24.He who dies with the most toys is nonetheless dead.

27.A picture is worth a thousand words, but it uses up three
thousand times the memory.

28.Ham and eggs. A day's work for a chicken, a lifetime
commitment for a pig.

29. The trouble with life is there's no background music.

30 The original point and click interface was a Smith and

31 I smile! because I don't know what the hell is going

32�Be thankful we're not getting all the government we're paying
for. Will Rogers

Click here for all products by Crate.

Crate CPB150 PowerBlock

The smallest, loudest amp you'll ever play through.

By Burt Shoals


About the size and weight of my wah pedal, Crate's new PowerBlock is the loudest amp I've ever played through. Running 75W RMS per side stereo or 150W mono, it's among the most powerful production guitar amps built, yet I can stash it in the glove box of my Honda.

Crate CPB150 PowerBlock Secret weapon
I play in a hard rock/punk/grunge band (depending on our mood) and share the stage with the world's hardest-hitting drummer (he buys drumsticks by the gross). In the interest of balance, our bass player's 250W rig sports not one but two 18" speakers. As the only guitarist in the band, I've been hard-pressed, even with my 100W head and full stack, to be heard above the din.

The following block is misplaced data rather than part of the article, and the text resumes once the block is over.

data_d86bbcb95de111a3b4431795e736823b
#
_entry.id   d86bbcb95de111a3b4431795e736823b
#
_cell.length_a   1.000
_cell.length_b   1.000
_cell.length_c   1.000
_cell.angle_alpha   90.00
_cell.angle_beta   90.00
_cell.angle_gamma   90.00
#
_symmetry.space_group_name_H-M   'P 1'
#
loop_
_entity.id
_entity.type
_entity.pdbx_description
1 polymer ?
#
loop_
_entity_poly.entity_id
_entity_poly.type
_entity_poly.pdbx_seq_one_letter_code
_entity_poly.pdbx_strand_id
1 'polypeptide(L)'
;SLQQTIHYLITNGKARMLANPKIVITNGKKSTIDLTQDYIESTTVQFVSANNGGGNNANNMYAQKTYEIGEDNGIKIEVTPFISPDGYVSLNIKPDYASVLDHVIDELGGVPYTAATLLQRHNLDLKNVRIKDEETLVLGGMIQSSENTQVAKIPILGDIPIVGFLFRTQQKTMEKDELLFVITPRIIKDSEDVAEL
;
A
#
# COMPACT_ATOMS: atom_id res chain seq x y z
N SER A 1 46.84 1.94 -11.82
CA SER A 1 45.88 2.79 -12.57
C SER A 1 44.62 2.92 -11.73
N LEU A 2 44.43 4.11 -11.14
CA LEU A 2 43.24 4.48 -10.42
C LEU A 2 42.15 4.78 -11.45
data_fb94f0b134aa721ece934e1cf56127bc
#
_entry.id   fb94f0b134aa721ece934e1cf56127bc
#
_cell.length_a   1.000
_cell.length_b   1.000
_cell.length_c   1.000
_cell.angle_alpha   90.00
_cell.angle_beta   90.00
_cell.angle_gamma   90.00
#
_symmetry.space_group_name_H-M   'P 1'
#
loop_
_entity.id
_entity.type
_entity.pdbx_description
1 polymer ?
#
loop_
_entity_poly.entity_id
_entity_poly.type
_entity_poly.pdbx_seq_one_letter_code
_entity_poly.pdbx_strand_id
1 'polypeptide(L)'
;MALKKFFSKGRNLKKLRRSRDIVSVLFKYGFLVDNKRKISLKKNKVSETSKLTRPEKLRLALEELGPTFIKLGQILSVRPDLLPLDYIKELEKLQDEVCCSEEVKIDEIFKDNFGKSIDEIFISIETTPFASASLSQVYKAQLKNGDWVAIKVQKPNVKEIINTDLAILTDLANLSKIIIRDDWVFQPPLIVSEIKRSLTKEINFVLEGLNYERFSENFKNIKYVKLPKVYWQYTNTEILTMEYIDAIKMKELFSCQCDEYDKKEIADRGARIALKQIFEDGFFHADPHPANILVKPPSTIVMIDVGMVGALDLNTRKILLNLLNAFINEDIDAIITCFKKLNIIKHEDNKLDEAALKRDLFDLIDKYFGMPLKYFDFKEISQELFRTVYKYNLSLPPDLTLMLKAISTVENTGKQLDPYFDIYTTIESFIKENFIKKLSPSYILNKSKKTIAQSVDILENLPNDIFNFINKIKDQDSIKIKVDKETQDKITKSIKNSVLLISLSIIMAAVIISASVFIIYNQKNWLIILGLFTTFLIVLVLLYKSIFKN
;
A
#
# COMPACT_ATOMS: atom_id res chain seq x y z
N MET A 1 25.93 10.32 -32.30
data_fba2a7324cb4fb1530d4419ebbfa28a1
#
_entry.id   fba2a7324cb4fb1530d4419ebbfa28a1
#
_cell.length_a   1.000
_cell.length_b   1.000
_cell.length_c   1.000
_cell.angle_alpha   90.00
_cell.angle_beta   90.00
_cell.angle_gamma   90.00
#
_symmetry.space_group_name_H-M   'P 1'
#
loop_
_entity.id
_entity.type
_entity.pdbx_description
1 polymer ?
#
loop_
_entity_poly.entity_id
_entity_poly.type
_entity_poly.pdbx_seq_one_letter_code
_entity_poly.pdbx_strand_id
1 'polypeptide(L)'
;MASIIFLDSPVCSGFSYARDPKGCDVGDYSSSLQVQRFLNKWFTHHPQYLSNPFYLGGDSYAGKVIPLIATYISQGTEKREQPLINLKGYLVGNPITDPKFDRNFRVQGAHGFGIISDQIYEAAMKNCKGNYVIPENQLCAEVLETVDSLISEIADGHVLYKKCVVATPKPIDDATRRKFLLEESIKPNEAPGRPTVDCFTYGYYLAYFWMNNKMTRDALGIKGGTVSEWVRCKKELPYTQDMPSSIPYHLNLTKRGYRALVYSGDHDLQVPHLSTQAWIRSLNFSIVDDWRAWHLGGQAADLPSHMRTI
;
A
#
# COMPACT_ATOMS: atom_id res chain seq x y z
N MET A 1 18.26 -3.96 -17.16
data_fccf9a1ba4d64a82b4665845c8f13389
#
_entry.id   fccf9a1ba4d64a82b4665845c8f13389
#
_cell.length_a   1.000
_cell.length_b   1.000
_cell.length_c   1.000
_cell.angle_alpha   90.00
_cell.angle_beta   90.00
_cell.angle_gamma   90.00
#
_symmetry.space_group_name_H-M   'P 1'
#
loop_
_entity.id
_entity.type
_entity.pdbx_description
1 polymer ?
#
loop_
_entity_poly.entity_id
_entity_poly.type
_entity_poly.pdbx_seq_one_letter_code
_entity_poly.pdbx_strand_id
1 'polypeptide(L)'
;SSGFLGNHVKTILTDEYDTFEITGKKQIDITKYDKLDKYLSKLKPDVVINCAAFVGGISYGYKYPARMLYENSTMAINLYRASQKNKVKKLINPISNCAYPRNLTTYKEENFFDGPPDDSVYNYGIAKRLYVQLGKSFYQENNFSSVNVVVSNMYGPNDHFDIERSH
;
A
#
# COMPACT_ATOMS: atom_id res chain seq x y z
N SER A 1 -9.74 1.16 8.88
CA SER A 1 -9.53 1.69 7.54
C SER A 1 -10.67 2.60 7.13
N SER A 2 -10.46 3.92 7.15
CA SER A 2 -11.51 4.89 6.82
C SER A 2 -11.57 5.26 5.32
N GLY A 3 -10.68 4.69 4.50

When I got the Crate PowerBlock for review I actually laughed as I pulled it out of the box. My buddy Brad at Musician's Friend had said it was a 150W head, but at 10" x 3" and weighing 4-1/2 lbs., it looked more like your average DI box. Intrigued, I hooked it up to the Crate GT112SL cab Brad sent along, plugged in my Les Paul, set the gain and level controls straight up, and let 'er rip.

The volume was intense! I could not believe how loud this little sucker was. I was reminded of that scene in Back to the Future where Marty plugs into the ceiling-high amp, hits a chord, and blows himself through the wall.